Written By: Rhonda Underhill
Do you have an answer for the question above? If not, then you may be putting yourself at risk for more stress and headache if and when the need for assisted living arises. Even if you are not a senior, you never know whether an aging parent or family member may need your help figuring out how to handle their homes. Whether you are getting close to retirement or plan on caring for a senior loved one, here are some tools and facts that can ease this decision.
Selling a Home Can Help Pay for Assisted Living
The high cost of assisted living is one of the reasons many senior homeowners decide to sell their homes. Before you make this decision for yourself or your senior parent, it’s important to understand the home’s current value before making such an irreversible decision. An online home value estimator can provide a general idea of what your home is worth, and you can see comparable sale prices of other homes as well. While this is a great tool to get you started, you should confirm this estimate with your realtor as well. Since the profits you will see from the sale of your home can depend on other real estate factors, like recent home sales and available properties, it’s also essential to use a home sale calculator to better estimate the proceeds that you can expect.
Renting a Home Can Help Provide a Steady Income
Converting your property into a profitable rental home can take some work, but with the right steps you could end up with enough to pay for assisted living and possibly even pad your retirement savings. You will want to start by taking care of any repairs or updates needed to attract reliable tenants. A property management company can make figuring out which repairs to focus on first less of a hassle, plus a property manager can take the stress out of marketing your rental, collecting rent, and other essential landlord responsibilities. Without a property manager, you or your senior loved one will need to take care of these tasks on your own, which can add additional stress when you’re also preparing to transition to assisted living.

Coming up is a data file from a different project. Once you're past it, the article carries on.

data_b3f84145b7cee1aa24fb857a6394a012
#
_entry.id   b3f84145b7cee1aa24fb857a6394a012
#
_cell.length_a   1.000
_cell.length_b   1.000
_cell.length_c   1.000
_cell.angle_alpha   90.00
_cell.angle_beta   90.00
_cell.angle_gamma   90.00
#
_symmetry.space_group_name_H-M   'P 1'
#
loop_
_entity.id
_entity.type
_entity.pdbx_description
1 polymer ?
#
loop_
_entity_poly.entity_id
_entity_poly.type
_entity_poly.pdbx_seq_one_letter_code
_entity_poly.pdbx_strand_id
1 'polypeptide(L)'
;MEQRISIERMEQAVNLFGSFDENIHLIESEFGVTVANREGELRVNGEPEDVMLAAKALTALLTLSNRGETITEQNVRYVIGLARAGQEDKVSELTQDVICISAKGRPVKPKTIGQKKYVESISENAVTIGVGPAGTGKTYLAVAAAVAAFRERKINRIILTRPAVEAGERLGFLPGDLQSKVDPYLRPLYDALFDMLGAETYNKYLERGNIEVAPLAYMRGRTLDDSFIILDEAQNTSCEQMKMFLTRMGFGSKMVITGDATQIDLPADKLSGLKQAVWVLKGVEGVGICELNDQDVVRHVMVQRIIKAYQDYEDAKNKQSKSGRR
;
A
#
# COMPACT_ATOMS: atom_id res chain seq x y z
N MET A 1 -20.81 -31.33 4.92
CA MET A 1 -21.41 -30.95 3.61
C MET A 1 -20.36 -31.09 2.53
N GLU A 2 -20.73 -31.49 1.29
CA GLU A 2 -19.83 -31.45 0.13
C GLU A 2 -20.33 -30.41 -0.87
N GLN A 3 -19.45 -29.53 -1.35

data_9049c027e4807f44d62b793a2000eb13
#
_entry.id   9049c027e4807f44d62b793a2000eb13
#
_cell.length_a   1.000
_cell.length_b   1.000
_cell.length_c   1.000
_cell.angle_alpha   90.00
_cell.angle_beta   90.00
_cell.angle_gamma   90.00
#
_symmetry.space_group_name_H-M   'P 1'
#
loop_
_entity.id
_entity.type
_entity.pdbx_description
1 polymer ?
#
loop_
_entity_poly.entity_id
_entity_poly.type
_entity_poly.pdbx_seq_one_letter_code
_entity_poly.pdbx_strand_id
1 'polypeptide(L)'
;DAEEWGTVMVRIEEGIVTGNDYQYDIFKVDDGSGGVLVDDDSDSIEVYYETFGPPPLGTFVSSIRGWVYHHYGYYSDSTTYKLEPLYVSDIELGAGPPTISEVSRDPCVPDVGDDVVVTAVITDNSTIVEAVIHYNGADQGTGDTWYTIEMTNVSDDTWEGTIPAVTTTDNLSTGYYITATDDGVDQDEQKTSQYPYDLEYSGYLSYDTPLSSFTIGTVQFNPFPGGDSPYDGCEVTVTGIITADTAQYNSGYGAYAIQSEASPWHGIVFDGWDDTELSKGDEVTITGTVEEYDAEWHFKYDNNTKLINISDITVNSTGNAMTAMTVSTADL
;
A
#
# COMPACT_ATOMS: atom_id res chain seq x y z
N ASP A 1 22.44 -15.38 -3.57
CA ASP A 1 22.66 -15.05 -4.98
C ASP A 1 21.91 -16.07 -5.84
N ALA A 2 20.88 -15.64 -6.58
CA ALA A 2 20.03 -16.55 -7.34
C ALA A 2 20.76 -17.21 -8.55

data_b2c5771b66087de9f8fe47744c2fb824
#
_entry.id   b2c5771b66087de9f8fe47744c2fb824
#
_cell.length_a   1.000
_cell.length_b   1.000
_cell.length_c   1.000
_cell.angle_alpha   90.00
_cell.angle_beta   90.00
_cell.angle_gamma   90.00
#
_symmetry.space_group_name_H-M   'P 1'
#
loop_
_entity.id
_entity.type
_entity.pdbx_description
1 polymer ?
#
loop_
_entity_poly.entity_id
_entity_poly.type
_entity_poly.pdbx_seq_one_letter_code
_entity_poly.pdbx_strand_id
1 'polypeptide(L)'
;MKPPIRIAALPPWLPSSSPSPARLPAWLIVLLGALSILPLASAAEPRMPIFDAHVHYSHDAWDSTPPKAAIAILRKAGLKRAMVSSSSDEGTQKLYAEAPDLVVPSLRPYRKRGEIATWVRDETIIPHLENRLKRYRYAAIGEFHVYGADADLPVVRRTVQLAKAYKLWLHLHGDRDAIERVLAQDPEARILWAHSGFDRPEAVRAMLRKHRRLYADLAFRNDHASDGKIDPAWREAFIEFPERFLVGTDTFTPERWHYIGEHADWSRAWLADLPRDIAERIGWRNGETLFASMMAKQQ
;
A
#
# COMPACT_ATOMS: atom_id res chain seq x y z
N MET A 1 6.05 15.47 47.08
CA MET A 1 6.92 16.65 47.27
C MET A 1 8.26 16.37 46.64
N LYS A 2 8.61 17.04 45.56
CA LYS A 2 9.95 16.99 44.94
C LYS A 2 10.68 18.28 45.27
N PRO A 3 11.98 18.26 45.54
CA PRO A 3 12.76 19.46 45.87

Gifting a Home Can Help Avoid Medicaid Penalties
If you are depending on Medicaid assistance to help with care expenses, then you need to be extra careful about how you protect your home. Working with a knowledgeable estate attorney will be your best bet for not incurring Medicaid penalties, but another option is to transfer ownership of the home to a qualifying family member. When a home is gifted to a spouse, a child who is under the age of 21, a caretaker, or a sibling who lives in the home, the senior homeowners may be able to avoid real estate transfer Medicaid penalties. If you are not looking for Medicaid help with long-term care or health costs, you may still want to keep your home in the family. Just be aware of the potential tax ramifications of gifting real estate to loved ones.
Moving Belongings Can Be Stressful for Seniors
Once you decide what to do with the home, you can start planning for the move to assisted living. Hiring a moving company can be a great way for seniors and family caregivers to save stress during such a big move, so be sure to research professional moving companies in your area. Get quotes from each company and compare rates, so you can find the right moving company for your budget. If you aren’t sure if you will have room for all of your stuff in your new home, you should also consider renting a storage unit. While this may be an added expense, having extra room to store seasonal décor, sporting goods, and other items can keep your new home from getting cluttered, and keep you from getting stressed out during this new chapter.
Transitioning into assisted living can already be a tough process, don’t make it any tougher by stressing about what to do with the current home. Use the tools and resources above to make the decision easier and to make planning for the move to assisted living less of a headache.